• On September 28, acting Homeland Security chief Elaine Duke told reporters that the federal response to the devastation of Puerto Rico by Hurricane Maria was “really a good news story in terms of our ability to reach people and the limited number of deaths that have taken place in such a devastating hurricane.” In response the next day, San Juan Mayor Carmen Yulín Cruz said: “This is, dammit, this is not a good news story. This is a ‘people are dying’ story. This is a ‘life or death’ story. This is ‘there’s a truckload of stuff that cannot be taken to people’ story. This is a story of a devastation that continues to worsen.” Trump reacted to the mayor’s comments by tweeting: “Such poor leadership ability by the Mayor of San Juan, and others in Puerto Rico, who are not able to get their workers to help. They want everything to be done for them when it should be a community effort.”

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Some other stuff for later,

  • 84
    On August 2, Trump endorsed the Reforming American Immigration for Strong Employment (RAISE) Act, an immigration reform bill introduced in the Senate by Tom Cotton (Arkansas) and David Perdue (Georgia). The bill would sharply reduce the number of immigrants granted permanent residency status (green cards) each year. It would redefine…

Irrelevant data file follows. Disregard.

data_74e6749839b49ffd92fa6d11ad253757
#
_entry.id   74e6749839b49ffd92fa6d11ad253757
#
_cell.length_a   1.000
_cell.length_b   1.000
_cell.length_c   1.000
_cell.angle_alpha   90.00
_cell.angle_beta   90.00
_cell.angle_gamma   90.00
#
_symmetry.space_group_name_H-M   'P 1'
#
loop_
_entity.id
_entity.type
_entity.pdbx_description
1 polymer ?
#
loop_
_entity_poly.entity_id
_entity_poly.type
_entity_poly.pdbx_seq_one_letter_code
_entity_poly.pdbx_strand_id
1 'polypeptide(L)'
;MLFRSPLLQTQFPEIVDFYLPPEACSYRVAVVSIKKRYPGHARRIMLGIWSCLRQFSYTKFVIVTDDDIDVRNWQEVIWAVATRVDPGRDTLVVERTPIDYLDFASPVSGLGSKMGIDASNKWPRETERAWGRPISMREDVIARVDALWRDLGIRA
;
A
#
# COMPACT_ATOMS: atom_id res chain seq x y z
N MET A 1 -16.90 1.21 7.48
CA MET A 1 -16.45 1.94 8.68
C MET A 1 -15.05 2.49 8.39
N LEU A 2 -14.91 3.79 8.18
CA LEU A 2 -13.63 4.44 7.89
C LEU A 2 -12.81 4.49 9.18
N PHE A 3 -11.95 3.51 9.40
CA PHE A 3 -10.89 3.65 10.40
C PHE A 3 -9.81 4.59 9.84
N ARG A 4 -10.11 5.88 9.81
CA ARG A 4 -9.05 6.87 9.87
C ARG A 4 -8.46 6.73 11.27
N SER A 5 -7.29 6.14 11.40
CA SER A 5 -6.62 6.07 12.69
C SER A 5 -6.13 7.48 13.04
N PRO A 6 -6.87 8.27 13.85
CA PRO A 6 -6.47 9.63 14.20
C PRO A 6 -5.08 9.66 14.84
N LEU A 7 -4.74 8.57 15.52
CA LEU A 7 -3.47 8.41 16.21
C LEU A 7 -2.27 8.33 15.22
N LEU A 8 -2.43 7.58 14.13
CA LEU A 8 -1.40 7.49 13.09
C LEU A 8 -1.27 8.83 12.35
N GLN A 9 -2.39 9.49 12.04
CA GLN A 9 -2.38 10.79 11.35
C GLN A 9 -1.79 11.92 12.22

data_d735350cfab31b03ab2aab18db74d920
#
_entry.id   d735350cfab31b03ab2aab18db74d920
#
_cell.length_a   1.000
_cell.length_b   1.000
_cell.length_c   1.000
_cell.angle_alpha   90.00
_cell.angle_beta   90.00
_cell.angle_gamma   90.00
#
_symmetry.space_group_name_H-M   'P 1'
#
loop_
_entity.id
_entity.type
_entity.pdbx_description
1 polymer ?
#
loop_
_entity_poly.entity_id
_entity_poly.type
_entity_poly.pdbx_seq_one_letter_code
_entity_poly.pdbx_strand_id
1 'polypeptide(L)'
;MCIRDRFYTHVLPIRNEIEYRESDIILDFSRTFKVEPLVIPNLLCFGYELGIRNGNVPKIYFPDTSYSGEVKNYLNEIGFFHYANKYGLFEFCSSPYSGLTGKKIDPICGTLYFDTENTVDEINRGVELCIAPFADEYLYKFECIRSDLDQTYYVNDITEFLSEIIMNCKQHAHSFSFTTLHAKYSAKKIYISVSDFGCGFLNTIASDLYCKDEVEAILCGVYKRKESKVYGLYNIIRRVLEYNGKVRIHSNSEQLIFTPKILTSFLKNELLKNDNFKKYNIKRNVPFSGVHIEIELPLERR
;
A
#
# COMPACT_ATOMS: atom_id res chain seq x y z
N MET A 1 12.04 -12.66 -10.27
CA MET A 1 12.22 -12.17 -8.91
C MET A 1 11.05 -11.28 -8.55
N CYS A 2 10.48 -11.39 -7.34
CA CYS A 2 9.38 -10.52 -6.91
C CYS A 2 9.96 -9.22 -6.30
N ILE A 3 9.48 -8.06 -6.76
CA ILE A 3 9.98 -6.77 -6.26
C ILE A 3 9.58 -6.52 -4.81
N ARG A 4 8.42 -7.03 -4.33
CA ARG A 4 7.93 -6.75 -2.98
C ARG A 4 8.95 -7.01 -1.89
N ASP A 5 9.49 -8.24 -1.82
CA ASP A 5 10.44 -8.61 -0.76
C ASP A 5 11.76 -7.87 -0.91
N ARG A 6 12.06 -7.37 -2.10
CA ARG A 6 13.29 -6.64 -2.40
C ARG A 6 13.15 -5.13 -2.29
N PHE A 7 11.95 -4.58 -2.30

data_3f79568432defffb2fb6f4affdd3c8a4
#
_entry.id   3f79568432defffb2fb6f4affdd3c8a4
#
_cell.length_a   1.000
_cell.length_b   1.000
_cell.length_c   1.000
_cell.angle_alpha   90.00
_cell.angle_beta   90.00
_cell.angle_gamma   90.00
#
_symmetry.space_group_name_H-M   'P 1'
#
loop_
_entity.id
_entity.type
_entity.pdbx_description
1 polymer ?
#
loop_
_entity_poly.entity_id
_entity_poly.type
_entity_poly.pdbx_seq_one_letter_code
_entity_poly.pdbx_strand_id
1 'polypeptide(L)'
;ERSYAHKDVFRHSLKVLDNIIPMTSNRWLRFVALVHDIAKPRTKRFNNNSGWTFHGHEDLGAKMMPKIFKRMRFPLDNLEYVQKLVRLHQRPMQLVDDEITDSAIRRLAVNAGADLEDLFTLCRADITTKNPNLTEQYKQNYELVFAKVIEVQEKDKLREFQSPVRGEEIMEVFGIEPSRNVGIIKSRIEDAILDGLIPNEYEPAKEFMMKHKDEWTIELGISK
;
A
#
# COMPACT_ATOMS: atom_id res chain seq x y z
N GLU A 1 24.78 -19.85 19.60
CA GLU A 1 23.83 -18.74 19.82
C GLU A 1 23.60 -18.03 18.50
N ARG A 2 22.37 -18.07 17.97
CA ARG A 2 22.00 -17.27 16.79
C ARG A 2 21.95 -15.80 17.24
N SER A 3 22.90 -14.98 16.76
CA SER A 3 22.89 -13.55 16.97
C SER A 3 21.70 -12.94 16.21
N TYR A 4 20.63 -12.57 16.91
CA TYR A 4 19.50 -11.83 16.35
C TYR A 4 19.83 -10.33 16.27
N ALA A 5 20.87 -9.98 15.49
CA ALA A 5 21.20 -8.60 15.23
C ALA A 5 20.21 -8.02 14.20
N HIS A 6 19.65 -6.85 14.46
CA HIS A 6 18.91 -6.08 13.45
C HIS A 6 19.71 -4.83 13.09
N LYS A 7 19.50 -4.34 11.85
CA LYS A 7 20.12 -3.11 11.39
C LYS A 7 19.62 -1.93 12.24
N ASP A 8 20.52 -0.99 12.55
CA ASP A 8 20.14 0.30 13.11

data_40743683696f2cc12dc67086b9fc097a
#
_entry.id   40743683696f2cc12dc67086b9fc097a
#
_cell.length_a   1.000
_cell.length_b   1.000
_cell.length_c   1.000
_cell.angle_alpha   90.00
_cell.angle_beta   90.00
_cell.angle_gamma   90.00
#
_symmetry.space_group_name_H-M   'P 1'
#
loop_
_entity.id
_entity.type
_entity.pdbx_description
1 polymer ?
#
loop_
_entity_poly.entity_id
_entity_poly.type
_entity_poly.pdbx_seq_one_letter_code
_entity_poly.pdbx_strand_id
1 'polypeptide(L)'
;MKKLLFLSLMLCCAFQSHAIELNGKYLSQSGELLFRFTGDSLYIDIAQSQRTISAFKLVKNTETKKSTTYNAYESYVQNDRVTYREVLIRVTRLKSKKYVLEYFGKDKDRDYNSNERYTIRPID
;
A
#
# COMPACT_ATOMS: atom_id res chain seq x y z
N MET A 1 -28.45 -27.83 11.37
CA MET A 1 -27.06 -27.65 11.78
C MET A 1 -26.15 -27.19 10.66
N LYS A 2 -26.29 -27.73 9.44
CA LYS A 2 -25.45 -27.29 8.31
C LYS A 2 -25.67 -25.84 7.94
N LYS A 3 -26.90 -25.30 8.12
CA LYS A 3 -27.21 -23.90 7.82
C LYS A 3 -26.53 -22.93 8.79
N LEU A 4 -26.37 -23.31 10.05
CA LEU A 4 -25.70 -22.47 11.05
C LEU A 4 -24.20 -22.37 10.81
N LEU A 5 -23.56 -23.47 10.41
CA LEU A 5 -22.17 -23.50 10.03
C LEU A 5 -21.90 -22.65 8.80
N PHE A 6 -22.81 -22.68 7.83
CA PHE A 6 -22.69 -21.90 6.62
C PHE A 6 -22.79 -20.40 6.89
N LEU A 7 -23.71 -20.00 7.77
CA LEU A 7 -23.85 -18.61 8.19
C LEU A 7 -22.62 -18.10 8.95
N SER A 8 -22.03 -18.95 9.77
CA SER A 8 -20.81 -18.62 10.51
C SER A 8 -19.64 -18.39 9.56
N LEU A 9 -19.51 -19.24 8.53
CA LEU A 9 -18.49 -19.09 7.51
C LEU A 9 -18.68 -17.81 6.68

• 71
    The next chapter is tracking six focus issues during the current presidential election process. TNC has summarized the positions of the presidential candidates: Hillary Clinton and Donald Trump. Now that the candidates have selected their running mates, TNC is looking at the positions of Democrat Tim Kaine and Republican Mike…
  • 71
    After a decade of diplomatic effort, the United States, Russia, China, Britain, France and Germany reached an accord with Iran earlier this year. These nations (known as the P5+1 or the E3+3), engaged in negotiations with the goal of preventing Iran from developing a nuclear weapon. A deal was signed…